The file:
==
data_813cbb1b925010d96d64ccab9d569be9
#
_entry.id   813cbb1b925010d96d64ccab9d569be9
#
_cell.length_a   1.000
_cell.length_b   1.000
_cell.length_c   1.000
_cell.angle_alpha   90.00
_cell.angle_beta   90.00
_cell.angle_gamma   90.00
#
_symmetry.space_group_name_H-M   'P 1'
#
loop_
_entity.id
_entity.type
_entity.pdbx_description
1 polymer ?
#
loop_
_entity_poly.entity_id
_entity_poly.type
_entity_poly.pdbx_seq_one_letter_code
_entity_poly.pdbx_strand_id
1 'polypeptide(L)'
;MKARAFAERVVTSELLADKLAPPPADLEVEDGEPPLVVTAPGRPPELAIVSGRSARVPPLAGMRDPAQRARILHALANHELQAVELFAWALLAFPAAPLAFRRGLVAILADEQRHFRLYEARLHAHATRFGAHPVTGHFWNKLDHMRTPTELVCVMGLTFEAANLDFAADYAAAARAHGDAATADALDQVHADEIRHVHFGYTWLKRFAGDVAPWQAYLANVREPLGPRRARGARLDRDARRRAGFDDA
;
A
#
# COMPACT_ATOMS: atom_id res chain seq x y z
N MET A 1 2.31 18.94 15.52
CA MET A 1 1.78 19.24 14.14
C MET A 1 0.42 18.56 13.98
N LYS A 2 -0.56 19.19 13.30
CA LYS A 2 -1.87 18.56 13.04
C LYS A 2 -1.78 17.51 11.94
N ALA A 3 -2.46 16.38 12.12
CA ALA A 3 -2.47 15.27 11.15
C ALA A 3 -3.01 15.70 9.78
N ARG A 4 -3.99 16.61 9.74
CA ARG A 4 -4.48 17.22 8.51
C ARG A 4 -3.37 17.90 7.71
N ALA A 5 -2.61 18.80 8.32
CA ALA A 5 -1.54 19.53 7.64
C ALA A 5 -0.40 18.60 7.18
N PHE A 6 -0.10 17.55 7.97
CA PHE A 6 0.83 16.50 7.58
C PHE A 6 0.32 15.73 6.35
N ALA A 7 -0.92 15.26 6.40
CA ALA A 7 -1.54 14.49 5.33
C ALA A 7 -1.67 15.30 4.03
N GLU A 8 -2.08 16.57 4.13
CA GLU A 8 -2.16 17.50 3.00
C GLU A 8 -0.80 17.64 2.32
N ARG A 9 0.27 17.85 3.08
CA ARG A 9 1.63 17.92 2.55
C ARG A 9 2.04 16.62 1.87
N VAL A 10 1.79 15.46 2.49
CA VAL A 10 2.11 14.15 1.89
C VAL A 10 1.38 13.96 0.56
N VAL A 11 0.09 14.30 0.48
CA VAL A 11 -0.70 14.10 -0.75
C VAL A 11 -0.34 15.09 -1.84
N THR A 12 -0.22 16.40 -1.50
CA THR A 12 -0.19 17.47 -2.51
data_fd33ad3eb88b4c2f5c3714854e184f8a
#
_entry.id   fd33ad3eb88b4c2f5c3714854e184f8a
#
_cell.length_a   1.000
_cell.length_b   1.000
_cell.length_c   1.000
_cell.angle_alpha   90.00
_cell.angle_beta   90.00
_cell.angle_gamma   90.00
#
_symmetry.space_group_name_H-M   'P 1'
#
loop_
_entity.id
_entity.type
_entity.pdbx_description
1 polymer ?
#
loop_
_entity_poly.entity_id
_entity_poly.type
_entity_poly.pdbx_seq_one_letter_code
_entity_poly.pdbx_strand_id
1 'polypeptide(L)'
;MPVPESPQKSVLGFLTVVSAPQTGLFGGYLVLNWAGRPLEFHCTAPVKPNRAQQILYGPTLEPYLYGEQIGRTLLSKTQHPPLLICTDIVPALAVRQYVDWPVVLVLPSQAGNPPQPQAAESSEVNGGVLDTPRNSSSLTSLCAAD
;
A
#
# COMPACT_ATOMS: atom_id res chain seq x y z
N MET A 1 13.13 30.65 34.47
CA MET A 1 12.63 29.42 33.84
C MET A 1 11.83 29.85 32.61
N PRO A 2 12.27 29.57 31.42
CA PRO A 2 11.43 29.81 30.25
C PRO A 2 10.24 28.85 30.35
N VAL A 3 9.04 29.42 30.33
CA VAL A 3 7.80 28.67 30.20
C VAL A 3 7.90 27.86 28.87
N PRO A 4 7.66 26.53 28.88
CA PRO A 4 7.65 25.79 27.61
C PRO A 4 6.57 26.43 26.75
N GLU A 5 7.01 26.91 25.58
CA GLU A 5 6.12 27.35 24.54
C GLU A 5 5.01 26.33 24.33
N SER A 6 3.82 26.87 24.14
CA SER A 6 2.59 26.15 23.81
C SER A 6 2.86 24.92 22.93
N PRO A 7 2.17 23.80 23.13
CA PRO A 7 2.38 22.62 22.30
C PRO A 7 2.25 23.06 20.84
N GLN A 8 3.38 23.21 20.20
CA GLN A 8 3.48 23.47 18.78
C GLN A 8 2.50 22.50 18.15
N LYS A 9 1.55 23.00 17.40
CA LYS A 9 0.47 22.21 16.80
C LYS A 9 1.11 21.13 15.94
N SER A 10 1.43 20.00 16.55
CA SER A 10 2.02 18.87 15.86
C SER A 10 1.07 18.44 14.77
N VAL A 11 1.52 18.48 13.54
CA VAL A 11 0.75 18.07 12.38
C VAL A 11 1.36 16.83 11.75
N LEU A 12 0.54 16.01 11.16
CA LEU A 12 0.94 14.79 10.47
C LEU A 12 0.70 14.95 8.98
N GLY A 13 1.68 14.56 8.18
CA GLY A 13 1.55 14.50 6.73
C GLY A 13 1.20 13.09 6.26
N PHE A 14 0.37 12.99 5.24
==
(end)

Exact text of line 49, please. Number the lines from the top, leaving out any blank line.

N ALA A 7 -0.92 15.26 6.40